Amanda is 24, a personal trainer and figure competitor. She says she's an adrenaline junkie with "no fear and pretty much up for anything." She and Asta are best friends and she moved here after her mother died to be closer to Asta and her husband Ty.
Fast cut, again.
Caylea says she wants to do something different for her birthday, like a rodeo: "Ride a bull." Mechanical. Amanda says she wants to ride a real bull. Bull.
Oh, but they keep questioning Bri about Wooda. Girls, you are on the outside looking in. Step back. To Bri's credit, she plainly tells them that's her business. "I share a kid with him, not anyone else at this table." Well, now. She clapped back once and that seemed like enough when she brought up how people talk about Asta's "old-ass husband." (There's a 10-year age difference.)
Asta gets in a good line here. When talk turns to if Wooda will come out with them for Caylea's birthday, she says they should have called him Shoulda, as in he shoulda stepped up and married Bri. Ha!
Emily has a 5-year-old and lives with her "average-sized" boyfriend, Lon. Bri's trying to get her out of the house. Emily says she'll be a total downer at a 21st birthday party. She decides to come when she finds out that Amanda wants to ride a real bull.
"She says she'll get an adrenaline rush," says Bri.
"What? From dying?" quips Emily. Heh. I like this girl.
I guess she's got to see it to believe it.
Caylea and Tiffani are in the living room when Caylea takes a video call from her boyfriend, Austin, who lives in another state. They are so young! I love it when girls act their age. And more of that comes out when they go shopping at Western World for, well, Western wear. And we become privy to how they have to shop in the kids' section and that sometimes, because of proportions, that doesn't work either. Caylea says she wears a kid's size 1 shoe, but because of her calves has to have the tops stretched out for boots.
Caylea: "Everything is not bigger in Texas." (We learn about the differences in Little People, too, as Asta says because her proportions are different, she doesn't face that problem.)
While Emily is getting her hair done at Tiffani's, we learn that Tiff's birthday Austin is 19 "this month." She says, "Oh, he's a child?" Emily does the math and says, "That [expletive] is illegal] when Tiff cavalierly says that she and Austin started dating when she was 18 and Austin was 15.
And she's sprung like that? Welp.
Anyway, all this is so Emily can go out with the crew, so that's where we leave it.
Emily's boyfriend co-signs on her going out, saying it will be good for her. She counters by saying that he doesn't go out, either.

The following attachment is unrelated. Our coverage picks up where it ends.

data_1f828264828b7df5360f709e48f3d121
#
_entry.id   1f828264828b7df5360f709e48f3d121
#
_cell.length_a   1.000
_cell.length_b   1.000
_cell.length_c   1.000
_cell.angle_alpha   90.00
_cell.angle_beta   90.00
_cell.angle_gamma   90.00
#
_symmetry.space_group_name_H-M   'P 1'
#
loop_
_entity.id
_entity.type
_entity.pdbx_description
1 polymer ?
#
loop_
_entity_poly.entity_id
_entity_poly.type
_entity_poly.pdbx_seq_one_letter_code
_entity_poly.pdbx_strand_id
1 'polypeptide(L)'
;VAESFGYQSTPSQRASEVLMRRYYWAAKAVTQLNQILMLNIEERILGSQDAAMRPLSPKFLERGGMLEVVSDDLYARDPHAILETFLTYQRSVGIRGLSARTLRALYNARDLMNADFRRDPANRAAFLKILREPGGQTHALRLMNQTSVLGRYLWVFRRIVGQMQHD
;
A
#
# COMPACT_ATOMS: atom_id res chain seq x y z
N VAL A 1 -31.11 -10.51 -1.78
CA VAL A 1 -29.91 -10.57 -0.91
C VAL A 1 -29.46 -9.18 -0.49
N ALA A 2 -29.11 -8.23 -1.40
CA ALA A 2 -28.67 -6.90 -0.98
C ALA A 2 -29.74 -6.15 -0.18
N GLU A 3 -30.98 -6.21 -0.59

"You just go to work and that's it," she says.
"I know," he says. "That's doing something." Preach, brother.
Fast cut and Emily and Bri are at a splash park. Bri wants Emily to get back to performing as the Cheeks so she can make some money. Emily says she's "done, like it's no big deal." Emily says she definitely doesn't want to dance. She wants to manage dancers instead. Bri says she might try modeling. Emily stomps on that dream. Sigh. Girl, don't be mean. As my mother says, "Nothing ever failed but a try."
I know Emily's hurting and wants to wallow in the space for a minute. And she deserves to, bless her heart. I love you ... don't be mean to your friend.
Caylea drives that big old truck to the Stockyards where the bulls "sound like dinosaurs over there." They're not wrong. Amanda, don't let your desire to show off your no-fear attitude get you kilt.
But she's not doing it before Caylea takes what someone's calling a "shot." Clothes and boots might not be, but that dang shot was Texas-sized, I'll tell you that.
I'll tell you who needs a shot of something: Amanda.
"If Caylea wants a rodeo for her birthday, I'm gonna give her one," says Amanda. Lawd! She's actually doing this. And she looks intense, but I don't see any fear, just concentration.
Whatever. Caylea would be getting a toy rodeo from Fisher-Price.
And then Caylea is all up in Bri's Kool-Aid again, but talking to Wooda. Girl, dip your cup in something else. Back. Up. It's not for you to understand.
They start taking bets as to how long Amanda will stay on the bull as she waits in the chute. I know she lives, but it's still scary. (I love these pictures of the ladies as they go to commercials. Poster worthy.)
Anyway, Amanda does it. And does it well. The cheering is short-lived, though.
Emily's dancing up top with Caylea and Bri doesn't understand. She thought her friend was done twerking.
And then Austin shows up from Ohio as they're celebrating by line-dancing. A happy, surprised Tiffani decides to leave with him after a while. I mean, I understand that.
But Caylea ain't having it and stalks behind them out the door. She might be bossy. Just a tad. Or some other adjective. Anyway, she does not like that her best friend is leaving her birthday party early.
Something in this milk ain't clean.
Waitaminute, she did just turn 21; at that age, I probably wouldn't have understood, either. I keep forgetting.
And then next week's promo gets all confrontational, with just about everyone and some more Little People that I don't know. It looks as if a fight might break out. With several people. Um, OK. And there are lots of tears. OK.
Things I like
The show felt much shorter than the hour it took.
Every one of these women tells it like they see it, unlike some other shows I can name.
The friendships are old, lasting ones. They'll be tested, but she said they're "Texas strong."
Things I didn't like
The scenes went by too fast. I don't feel as if I got to know the individuals enough. The confessionals felt too scripted, as if some of the women were reading from cue cards.
This is a hip-hop crew. What's with the music?